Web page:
ACWA Regulatory Advisory — Aug. 14, 2014
Legislature Passes and Governor Signs Historic $7.5 Billion Water Bond
SACRAMENTO – Wednesday night, the Legislature passed and Gov. Jerry Brown signed into law a $7.545 billion water bond to be placed on the November ballot that will remove an $11.14 billion bond currently slated for the ballot.
The new bond contains $2.7 billion continuously appropriated for water storage projects (above and below ground), as well as funds for regional water reliability, safe drinking water, water recycling, water conservation, groundwater management and cleanup, watershed protection and statewide flood management. The funds contained in this bond are critical to our members and represent the culmination of years of hard work by ACWA’s Board, its members and staff.
“This is a watershed moment for ACWA,” said ACWA Board President John Coleman. “ACWA and its Board of Directors have provided leadership and policy guidance at every step of the way through this process to reach this historic moment. ACWA should be proud of this achievement which helps to secure California’s water future.”
ACWA Executive Director Timothy Quinn also acknowledged the importance of the legislative approval.
“At numerous points in the multi-year process to secure a viable water bond, the ACWA Board has exhibited extraordinary leadership and courage. First in 2009, it was the ACWA Board that insisted that a G.O. bond be part of the comprehensive legislative water package. Then in 2013, the ACWA Board was first to make the tough decision to look at ways to reduce the size and focus of the bond to improve its chances of passage.”
“This year, as we struggled once again to right-size the bond to reflect fiscal realities and ensure the best chance for a bond this November, the ACWA Board defined the middle ground. The final compromise bond aligns very closely with the positions taken by the ACWA Board. Because of these efforts, the electorate in November will vote on a water bond that not only stands a much greater chance of passage, but also provides desperately needed funding to shore up the state’s water system,” said Quinn.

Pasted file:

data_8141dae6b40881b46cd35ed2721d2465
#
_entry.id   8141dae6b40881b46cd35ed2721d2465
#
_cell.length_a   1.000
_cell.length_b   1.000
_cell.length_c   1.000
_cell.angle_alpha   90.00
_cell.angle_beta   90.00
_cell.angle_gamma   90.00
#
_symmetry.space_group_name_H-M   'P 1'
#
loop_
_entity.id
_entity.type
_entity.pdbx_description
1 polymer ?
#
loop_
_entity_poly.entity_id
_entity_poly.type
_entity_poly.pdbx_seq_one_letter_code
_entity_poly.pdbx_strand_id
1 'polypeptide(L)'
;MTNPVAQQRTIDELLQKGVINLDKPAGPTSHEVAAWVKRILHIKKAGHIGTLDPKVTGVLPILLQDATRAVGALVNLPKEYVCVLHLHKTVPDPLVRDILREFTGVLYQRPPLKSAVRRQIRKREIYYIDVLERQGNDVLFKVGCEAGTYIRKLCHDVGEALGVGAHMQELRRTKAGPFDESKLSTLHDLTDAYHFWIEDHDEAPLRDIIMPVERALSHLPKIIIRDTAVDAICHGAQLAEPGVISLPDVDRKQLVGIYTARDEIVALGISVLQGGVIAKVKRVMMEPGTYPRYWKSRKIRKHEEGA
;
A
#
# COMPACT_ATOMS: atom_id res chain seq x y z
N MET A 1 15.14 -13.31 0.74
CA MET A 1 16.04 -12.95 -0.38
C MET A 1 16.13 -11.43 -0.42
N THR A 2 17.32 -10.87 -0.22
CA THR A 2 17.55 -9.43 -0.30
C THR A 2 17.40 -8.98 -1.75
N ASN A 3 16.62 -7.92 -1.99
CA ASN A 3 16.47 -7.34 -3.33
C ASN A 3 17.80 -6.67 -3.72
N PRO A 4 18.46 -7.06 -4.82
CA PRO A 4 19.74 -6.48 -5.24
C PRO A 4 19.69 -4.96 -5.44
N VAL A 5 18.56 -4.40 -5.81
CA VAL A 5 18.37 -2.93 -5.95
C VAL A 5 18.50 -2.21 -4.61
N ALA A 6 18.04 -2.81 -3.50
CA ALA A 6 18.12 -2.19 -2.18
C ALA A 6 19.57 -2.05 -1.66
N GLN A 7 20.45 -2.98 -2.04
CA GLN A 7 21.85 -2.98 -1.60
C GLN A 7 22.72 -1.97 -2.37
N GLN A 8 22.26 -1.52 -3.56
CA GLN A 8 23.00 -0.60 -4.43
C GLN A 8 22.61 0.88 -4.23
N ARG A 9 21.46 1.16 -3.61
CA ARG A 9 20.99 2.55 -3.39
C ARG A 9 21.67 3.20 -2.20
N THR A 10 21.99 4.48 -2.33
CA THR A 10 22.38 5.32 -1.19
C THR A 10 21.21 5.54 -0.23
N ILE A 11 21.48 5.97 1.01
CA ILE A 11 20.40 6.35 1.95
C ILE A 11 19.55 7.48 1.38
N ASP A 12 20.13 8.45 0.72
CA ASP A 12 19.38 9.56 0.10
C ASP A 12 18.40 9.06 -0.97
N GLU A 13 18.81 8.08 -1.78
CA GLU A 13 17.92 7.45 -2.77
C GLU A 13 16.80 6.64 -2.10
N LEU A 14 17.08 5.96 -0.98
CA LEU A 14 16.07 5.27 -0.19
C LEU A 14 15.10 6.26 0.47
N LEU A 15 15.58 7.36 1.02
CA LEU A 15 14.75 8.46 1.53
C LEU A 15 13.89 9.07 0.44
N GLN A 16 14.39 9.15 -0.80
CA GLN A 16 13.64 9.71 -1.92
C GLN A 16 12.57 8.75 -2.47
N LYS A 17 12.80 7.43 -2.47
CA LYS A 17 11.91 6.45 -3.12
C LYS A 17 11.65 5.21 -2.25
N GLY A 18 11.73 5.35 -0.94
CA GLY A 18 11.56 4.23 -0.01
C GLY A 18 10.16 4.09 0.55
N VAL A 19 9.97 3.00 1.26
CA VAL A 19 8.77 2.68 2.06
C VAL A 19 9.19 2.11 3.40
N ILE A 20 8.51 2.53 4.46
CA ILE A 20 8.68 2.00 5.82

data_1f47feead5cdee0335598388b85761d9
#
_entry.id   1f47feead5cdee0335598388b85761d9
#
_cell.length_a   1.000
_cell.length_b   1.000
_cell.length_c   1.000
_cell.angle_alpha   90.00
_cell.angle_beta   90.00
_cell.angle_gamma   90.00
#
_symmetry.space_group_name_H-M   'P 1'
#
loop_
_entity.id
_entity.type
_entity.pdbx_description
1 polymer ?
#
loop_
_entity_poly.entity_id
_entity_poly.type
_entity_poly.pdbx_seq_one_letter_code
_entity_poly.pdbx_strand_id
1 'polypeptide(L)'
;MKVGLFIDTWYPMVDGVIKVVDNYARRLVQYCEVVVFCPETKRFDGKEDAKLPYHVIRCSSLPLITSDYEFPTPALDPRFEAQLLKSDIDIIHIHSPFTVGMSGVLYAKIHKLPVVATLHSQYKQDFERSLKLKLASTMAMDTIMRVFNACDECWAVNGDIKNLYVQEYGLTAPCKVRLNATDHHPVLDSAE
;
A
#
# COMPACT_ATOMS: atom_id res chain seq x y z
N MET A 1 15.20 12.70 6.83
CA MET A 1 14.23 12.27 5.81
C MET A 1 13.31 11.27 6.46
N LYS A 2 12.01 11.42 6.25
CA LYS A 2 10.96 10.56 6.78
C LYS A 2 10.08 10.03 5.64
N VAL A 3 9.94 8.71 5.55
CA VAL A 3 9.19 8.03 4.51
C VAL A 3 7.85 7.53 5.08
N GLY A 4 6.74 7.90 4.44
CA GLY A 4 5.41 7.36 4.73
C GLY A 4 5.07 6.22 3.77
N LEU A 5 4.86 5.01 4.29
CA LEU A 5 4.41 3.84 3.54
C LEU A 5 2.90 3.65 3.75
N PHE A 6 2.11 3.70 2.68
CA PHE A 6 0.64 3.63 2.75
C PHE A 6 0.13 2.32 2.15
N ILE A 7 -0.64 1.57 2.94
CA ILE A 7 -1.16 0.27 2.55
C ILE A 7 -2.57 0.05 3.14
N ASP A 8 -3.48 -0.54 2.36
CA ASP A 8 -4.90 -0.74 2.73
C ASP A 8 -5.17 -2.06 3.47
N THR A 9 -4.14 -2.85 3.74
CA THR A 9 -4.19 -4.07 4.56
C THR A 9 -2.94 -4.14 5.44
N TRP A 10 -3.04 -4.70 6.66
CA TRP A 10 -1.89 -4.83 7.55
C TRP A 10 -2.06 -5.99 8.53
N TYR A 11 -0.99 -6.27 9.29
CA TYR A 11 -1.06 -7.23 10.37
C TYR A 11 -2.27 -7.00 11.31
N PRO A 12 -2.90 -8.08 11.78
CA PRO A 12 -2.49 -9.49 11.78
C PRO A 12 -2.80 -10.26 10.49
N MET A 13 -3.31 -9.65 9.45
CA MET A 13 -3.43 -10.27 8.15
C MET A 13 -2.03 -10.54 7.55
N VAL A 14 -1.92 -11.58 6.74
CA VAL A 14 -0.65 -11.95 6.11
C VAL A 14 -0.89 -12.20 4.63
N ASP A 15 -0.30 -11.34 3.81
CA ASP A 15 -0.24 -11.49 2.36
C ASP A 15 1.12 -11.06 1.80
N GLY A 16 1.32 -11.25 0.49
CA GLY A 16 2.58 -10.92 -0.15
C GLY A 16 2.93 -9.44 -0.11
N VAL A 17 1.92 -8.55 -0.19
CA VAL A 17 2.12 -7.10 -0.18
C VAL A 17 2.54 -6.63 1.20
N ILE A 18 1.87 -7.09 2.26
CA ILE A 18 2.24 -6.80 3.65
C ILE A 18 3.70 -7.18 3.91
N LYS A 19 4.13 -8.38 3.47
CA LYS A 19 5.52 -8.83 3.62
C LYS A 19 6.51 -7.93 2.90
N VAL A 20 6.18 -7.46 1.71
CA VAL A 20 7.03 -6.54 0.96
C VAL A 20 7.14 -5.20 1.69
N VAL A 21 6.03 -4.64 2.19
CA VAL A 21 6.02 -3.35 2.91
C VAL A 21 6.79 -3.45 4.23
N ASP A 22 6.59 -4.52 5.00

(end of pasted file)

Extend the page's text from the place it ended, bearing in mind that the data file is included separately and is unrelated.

The Legislature approved mockups of two identical water bond bills – AB 1471 and SB 866. The Assembly passed SB 866 by a vote of 77-1. The Senate concurred with those amendments by a vote of 37-0. The Senate passed AB 1471 by a vote of 37-0. The Assembly concurred with those amendments by a vote of 77-2. The votes came after weeks of intensive negotiations on a modified bond to replace the existing $11.14 billion bond measure currently set for the November ballot, which is widely viewed as being too large to be approved by a majority of voters. Public opinion polling conducted over several months by ACWA in partnership with Clean Water and Jobs and others, including the California Alliance for Jobs and The Nature Conservancy, played a critical role in guiding the process to this successful outcome.
The Governor signed AB 1471 on Wednesday night surrounded by legislators from both sides of the aisle and vetoed SB 866 noting that it was identical to AB 1471.
The ACWA Board will take a formal position on the bond in the near future.
Specifics of the Bond Approved by the Legislature
Water Quality, Supply, and Infrastructure Improvement Act of 2014 – $7.545B
Storage – $2.7B
* Continuous appropriation for water storage projects
Regional Water Reliability – $810M
* Integrated regional water management $510M.
* Stormwater Capture $200M.
* Water conservation $100M.
Safe Drinking Water – $520M
* Provide clean, safe and reliable drinking water to all Californians. With minimum to leverage federal funds for safe drinking water and clean water programs and for disadvantages communities.
* Small Community Wastewater Program $260M.
* Drinking Water Public Infrastructure $260M.
Water Recycling – $725M
* Statewide water recycling projects and activities.
Groundwater Sustainability – $900M
* Prevent and reduce groundwater contaminants $800M.
* Provide sustainable groundwater management planning and implementation $100M.
Watershed Protection, Watershed Ecosystem Restoration, State Settlements – $1.495M
* Conservancies $327.5M.
* Wildlife Conservation Board $200M (restoration of flows).
* Department of Fish and Wildlife $285M (out of delta, no mitigation on BDCP).
* Department of Fish and Wildlife $87.5M (in delta with constraints).
* State settlement obligations including CVPIA $475M.
* Rivers and Creeks $120M.
Statewide Flood Management – $395M
* Statewide flood management projects and activities ($100M).
* For Delta levee subvention programs and delta flood protection projects ($295M).
* Funding eligibility requires urban or agricultural water management plans and compliance with 2009 Water Conservation Act.
* Bay Delta Conservation Plan neutral.
* Protects existing water rights and reaffirms area of origin protections.
* Assumes repurposing of $105M from Prop. 84, $95M of Prop 50, $81M from Prop 13, $25.5M from Prop 204, $13.5M from Prop 44, $5M from Prop 82, $100M from Prop. IE and $7.120B on new debt.
ACWA members may direct questions to ACWA Deputy Executive Director for Government Relations Cindy Tuck at email@example.com<mailto:firstname.lastname@example.org>, or 916-441-4545.
ACWA Regulatory Advisory — Aug. 14, 2014